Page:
Nigel Farage and his party's vision would diminish the U.K. and its partners. Photographer: Adrian Dennis/AFP/Getty Images
Nigel Farage and his party's vision would diminish the U.K. and its partners. Photographer: Adrian Dennis/AFP/Getty Images

These days in British politics, it's all Nigel Farage, all the time. Farage leads the United Kingdom Independence Party, a leading proponent of the kind of anti-immigration, anti-European Union sentiment that is flourishing not just in the U.K. but across Europe. About the only thing more depressing than the growing popularity of such views has been the futile response to them.

The insularity movement, for lack of a better term, is expected to make big gains in EU parliamentary elections across Europe this month. UKIP's support in Britain, for example, stands at 38 percent. The mainstream parties' responses to its positions have been remarkably incompetent -- a weird combination of tacit concessions and slurs. It's almost as if it were calculated to increase UKIP's support.

The main criticism, much favored by critics on the mainstream left, is to call UKIP racist. The charge isn't unwarranted, because there's a minority of outright bigots in Britain, just as elsewhere, and those voters are bound to support UKIP's call for tighter restrictions on immigration. However, it isn't racist in itself to call for tighter immigration rules. Leaning on the racism slur, while refusing to debate the merits of the EU's radical open-borders approach, is a dishonest evasion.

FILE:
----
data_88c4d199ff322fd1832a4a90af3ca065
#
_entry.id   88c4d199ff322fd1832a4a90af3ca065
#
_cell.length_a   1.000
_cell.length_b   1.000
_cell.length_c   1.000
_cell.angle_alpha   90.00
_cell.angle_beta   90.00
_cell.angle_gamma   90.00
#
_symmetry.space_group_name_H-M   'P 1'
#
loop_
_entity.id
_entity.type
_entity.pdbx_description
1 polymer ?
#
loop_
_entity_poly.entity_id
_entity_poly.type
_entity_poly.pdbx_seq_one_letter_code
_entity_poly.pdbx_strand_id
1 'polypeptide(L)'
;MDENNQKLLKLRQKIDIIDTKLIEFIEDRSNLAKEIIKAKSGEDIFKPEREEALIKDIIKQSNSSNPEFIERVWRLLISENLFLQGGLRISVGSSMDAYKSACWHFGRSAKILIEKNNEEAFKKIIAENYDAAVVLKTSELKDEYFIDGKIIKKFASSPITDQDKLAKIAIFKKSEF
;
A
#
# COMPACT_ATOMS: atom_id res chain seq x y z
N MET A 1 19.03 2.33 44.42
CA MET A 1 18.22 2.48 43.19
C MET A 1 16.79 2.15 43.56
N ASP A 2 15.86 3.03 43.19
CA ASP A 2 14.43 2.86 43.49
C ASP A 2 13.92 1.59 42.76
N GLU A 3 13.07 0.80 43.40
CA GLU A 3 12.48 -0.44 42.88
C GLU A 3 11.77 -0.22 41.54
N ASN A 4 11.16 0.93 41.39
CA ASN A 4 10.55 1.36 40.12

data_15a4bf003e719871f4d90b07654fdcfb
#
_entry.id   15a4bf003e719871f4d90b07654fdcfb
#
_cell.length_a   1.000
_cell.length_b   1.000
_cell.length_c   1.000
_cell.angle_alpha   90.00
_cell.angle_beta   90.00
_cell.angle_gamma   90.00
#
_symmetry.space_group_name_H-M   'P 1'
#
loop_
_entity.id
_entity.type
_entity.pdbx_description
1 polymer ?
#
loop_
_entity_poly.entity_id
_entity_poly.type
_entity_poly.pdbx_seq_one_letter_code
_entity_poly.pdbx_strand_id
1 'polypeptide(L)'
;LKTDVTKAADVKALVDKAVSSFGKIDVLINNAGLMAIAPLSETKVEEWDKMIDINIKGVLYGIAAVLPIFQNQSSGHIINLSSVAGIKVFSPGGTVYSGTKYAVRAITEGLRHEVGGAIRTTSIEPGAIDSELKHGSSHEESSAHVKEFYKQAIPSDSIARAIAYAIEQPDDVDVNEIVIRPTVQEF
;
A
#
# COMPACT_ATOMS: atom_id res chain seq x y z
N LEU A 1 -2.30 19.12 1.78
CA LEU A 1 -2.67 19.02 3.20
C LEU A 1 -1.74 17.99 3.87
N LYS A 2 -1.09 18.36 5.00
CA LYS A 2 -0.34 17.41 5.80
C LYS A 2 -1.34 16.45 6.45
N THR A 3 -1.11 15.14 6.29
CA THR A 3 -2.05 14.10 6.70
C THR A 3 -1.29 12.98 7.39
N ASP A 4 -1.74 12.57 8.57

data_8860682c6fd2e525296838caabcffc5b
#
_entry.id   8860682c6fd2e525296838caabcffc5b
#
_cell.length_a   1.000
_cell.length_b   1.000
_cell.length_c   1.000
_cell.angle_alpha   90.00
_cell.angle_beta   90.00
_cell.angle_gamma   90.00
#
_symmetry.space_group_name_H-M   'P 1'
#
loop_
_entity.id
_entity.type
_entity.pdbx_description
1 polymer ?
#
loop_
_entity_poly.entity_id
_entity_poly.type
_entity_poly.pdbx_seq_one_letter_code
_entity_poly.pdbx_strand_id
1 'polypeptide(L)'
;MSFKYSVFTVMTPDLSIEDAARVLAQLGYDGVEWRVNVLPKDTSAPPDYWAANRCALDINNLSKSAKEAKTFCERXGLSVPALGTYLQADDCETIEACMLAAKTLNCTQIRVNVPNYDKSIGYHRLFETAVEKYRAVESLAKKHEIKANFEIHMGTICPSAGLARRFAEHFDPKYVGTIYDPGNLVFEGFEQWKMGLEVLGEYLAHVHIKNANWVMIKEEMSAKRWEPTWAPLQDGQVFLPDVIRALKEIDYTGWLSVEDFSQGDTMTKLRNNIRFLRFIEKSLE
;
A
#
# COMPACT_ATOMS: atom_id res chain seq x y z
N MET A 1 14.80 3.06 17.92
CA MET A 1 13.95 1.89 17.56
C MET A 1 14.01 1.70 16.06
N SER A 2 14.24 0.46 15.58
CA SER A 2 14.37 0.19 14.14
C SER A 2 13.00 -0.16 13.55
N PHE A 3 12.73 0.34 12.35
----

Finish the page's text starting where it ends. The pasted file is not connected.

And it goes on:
The U.K.'s mainstream conservatives have put themselves in an even more awkward position. First, they are split over the EU: Many agree with UKIP's view that Britain should quit. Second, they don't like the EU's open-borders approach. The government pledged to cut annual net migration to the "tens of thousands," from a peak of 260,000, and sponsored advertisements advising illegal immigrants to "Go Home or Face Arrest."

This approach concedes UKIP's main point: There is too much immigration, and it is a bad thing. Worse, the government's own policy response has been ineffective: After dipping, U.K. net migration increased sharply in 2013, to 212,000. Farage was triumphant.

A better way to defeat the populist right would start with one concession: The U.K. did botch the introduction of the open-borders system in 2004. In an excess of enthusiasm for the idea, the government removed restrictions on immigration from new EU member states (including Poland, Hungary and the Czech Republic) immediately -- even as Germany, France, Italy and others chose to restrict their borders for a seven-year transition. The result was a vast and conspicuous surge of U.K.-bound migrants.

But that's history. The U.K. is no longer the outlier, and patterns of migration are now more balanced. In addition, even this politically inadvisable surge was, on the whole, to the U.K.'s economic advantage. Study after study has shown that immigrants boost productivity, pay more in taxes than they take in benefits, and help address labor shortages rather than adding to unemployment.

The free movement of labor within the EU is, on balance, an opportunity for its members -- especially for those, such as the U.K., which face the fiscal problems implied by aging populations. The same goes, only more so, for the free movement of goods and services which the EU has secured.

The allure of UKIP and the rest of Europe's populist right is specious. Their vision would diminish the U.K. and its partners in every way. Making this case, admittedly, isn't easy. Accusing the enemy of racism is far less difficult. It's also far less effective. Better to confront Europe's populist right with intelligent arguments on the merits.

To contact the senior editor responsible for Bloomberg View's editorials: David Shipley at davidshipley@bloomberg.net.